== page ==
John Mohr, PharmD, president and founder of Medical Affairs Strategic Solutions, LLC, explains the economics of antimicrobial development.
Interview Transcript (slightly modified for readability)
“I think it’s important to understand how the economics of antimicrobials work in the pharmaceutical industry. When a drug is studied, money is invested in order to develop that drug; when the drug is approved, then the drug is used and a return on that investment is realized by the company. The revenue, or sales, is a simple economic equation of the price which is charged [is multiplied] by the volume which is used. A model that rewards for a high-volume usage in the area of anti-infectives with a lower price is counter-intuitive to antimicrobial stewardship, because the more we use [them], the less effective they’re going to be.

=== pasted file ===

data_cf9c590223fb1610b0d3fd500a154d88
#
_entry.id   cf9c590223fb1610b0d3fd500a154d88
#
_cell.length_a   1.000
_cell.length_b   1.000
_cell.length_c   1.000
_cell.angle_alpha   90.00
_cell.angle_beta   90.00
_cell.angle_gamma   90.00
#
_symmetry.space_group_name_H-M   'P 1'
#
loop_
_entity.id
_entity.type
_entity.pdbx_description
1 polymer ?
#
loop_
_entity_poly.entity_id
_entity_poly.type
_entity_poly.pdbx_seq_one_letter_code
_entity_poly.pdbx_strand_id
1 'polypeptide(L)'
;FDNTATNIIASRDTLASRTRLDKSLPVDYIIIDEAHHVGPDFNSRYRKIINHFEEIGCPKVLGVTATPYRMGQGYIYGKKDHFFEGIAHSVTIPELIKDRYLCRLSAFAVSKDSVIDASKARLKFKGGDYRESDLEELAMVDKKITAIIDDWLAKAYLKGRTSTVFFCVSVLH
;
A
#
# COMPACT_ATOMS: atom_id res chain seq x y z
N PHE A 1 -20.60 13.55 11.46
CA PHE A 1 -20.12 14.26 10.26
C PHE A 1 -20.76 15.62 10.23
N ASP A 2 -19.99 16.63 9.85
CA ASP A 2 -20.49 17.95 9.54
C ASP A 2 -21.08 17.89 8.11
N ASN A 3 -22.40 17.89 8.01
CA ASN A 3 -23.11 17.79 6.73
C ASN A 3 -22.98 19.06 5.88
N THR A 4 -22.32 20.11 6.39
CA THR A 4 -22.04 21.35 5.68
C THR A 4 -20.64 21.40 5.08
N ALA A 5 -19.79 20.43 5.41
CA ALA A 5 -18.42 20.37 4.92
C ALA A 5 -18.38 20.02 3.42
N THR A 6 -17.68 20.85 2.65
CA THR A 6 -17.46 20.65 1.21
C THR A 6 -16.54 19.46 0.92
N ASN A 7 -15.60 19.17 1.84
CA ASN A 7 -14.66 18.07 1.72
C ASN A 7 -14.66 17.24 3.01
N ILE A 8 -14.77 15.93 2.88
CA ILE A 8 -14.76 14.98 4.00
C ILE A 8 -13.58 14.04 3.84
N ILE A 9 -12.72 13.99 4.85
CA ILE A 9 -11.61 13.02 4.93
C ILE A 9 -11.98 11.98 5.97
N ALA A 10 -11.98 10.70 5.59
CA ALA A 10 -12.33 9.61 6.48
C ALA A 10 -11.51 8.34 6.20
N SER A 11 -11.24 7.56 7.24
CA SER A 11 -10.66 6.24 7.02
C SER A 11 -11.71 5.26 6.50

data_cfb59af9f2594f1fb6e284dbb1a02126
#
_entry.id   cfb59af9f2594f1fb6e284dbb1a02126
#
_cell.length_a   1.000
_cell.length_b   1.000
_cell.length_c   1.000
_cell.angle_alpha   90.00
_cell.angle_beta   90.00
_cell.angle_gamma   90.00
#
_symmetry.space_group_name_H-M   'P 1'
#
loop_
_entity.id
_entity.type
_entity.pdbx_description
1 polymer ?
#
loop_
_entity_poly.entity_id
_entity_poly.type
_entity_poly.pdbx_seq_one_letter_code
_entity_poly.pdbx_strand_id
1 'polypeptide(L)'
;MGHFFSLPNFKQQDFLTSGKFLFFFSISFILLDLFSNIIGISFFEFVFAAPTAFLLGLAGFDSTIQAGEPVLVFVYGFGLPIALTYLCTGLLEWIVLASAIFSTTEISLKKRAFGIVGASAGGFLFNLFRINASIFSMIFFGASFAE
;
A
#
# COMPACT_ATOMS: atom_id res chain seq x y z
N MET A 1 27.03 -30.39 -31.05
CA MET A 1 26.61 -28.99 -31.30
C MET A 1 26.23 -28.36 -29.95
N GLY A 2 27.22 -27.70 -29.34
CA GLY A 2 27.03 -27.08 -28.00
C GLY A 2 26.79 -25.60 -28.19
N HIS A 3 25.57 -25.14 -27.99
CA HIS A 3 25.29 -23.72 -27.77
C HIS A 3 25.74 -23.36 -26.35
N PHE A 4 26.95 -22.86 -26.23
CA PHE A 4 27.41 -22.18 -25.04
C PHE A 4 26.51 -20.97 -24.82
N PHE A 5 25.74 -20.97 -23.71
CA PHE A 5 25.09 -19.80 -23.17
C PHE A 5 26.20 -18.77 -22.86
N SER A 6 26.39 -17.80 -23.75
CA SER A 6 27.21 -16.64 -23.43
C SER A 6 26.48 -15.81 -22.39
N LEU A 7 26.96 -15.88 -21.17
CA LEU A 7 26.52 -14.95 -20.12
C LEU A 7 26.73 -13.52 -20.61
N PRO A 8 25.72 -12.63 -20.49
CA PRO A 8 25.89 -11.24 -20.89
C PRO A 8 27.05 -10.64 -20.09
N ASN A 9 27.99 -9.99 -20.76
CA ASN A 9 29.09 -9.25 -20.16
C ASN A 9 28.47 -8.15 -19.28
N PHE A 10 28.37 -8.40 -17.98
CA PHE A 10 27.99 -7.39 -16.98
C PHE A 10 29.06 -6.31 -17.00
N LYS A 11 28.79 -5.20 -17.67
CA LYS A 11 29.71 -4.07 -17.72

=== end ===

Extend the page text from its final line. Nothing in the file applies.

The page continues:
We have to develop a model of a lower volume, and that may have to be offset by a higher price; however, we don’t expect the volume to be used high, [because] with a higher-priced drug you expect a lower volume; that will account for over-spending on these drugs.”
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Big advances in treatment can't make up for an inability to stop new infections, which number 5,000 per day worldwide.
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